Ask Andy: Co-signing loans

Ask Andy: Co-signing loans

(WMC TV) - A friend of mine co-signed a car loan for his son, whose credit -- well, it stinks.

The bank was sending the note to his son as arranged. For a few months, things were fine.

Then his son stopped paying.

The bank repossessed the car.

Now my buddy's got a nasty mark on his credit, all because he tried to help his son.

Look, I'm a dad, too. We want to help our kids -- maybe even some adult friends when times are rough. But my sources at ClearPoint Credit Counseling Solutions said co-signing loans is a risky practice that can almost certainly mess up your credit.

For one, if you co-sign a loan, the three credit bureaus will list you as the main debtor. If the other guy misses payments or dies, the lender can sue you, file a lien on your home and even garnish your wages if you can't pay the bill.

Since the loan amount will be listed as your debt, it can hurt your debt-to-credit ratio. That could kill your credit score and make it harder to qualify for any new loans.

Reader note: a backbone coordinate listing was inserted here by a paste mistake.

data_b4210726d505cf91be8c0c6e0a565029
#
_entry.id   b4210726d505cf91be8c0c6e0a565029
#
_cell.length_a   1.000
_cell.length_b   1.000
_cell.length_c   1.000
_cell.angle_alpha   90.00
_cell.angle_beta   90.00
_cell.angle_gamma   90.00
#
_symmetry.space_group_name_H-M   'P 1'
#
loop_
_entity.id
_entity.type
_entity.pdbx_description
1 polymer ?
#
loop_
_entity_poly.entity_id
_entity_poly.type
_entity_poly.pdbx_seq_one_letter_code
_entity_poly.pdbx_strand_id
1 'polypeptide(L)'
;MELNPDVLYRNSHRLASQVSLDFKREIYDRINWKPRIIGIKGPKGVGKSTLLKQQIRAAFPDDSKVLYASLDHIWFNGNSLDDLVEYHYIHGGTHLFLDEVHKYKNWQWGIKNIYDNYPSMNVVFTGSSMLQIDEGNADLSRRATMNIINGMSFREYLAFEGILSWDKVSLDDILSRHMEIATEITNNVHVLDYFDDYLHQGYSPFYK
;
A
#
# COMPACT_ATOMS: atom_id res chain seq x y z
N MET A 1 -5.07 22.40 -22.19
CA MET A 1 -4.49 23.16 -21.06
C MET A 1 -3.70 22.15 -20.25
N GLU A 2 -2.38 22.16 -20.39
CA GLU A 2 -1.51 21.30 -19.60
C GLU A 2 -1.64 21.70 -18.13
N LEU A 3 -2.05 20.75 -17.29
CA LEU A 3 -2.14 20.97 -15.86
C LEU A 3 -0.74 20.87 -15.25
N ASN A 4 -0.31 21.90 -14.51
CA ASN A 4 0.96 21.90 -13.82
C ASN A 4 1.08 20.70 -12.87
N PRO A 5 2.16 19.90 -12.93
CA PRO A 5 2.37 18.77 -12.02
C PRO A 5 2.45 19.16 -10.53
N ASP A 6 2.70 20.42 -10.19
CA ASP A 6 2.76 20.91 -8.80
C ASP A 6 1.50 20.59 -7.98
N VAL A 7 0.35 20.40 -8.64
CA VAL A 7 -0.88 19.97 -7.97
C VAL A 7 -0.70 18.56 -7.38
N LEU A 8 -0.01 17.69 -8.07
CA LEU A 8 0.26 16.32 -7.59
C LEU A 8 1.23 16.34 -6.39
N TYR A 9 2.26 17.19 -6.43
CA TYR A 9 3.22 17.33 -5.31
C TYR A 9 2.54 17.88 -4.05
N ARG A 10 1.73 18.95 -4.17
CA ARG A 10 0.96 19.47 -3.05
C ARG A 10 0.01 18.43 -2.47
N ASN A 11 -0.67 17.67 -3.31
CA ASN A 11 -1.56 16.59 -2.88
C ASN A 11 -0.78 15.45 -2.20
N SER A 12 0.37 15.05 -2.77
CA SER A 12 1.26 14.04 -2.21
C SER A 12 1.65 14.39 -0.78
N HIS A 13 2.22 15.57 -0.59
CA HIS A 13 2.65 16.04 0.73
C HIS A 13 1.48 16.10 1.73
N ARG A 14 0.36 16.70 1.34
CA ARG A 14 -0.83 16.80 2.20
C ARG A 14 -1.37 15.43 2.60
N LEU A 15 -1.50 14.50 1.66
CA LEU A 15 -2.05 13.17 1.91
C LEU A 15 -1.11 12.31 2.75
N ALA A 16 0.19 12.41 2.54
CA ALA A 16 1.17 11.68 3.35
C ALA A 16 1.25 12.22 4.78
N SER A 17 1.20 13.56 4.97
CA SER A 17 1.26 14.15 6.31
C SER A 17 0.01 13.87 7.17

One absolute you should follow about co-signing:  never co-sign on a credit card. Some cards have adjustable rates. The APR's start to soar over a few months. You have no control over what additional credit the card company may extend to the other guy. Suddenly, he has a larger balance he can't pay. Guess who's stuck with it?

Since the bill's going to the other guy's address, you may not even find out how bad things are until it is too late. Then you have no choice but to bail him out in order to save your own credit.

The best co-sign is no co-sign, unless it's a child who has no credit and needs a jump-start, and you are comfortable enough to cover the payments in an emergency.

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